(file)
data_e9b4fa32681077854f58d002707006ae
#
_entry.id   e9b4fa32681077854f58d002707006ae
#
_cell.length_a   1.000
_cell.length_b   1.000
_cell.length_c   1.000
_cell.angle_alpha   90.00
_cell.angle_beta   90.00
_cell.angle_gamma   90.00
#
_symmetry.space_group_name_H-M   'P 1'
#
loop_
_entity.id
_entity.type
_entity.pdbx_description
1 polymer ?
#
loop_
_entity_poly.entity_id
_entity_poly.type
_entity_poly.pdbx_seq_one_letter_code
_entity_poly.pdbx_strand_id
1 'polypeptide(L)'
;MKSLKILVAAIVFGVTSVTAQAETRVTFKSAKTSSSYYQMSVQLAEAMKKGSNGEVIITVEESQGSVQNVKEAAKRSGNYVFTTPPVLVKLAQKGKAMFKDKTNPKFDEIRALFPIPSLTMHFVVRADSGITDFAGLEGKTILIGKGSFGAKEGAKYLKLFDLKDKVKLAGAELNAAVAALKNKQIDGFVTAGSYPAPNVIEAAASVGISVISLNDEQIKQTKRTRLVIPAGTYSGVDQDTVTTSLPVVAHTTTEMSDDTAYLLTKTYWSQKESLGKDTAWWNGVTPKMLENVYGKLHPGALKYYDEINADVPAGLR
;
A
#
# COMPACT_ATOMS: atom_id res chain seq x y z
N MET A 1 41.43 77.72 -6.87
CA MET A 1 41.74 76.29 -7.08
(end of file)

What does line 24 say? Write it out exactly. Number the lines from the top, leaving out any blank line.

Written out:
_entity_poly.pdbx_strand_id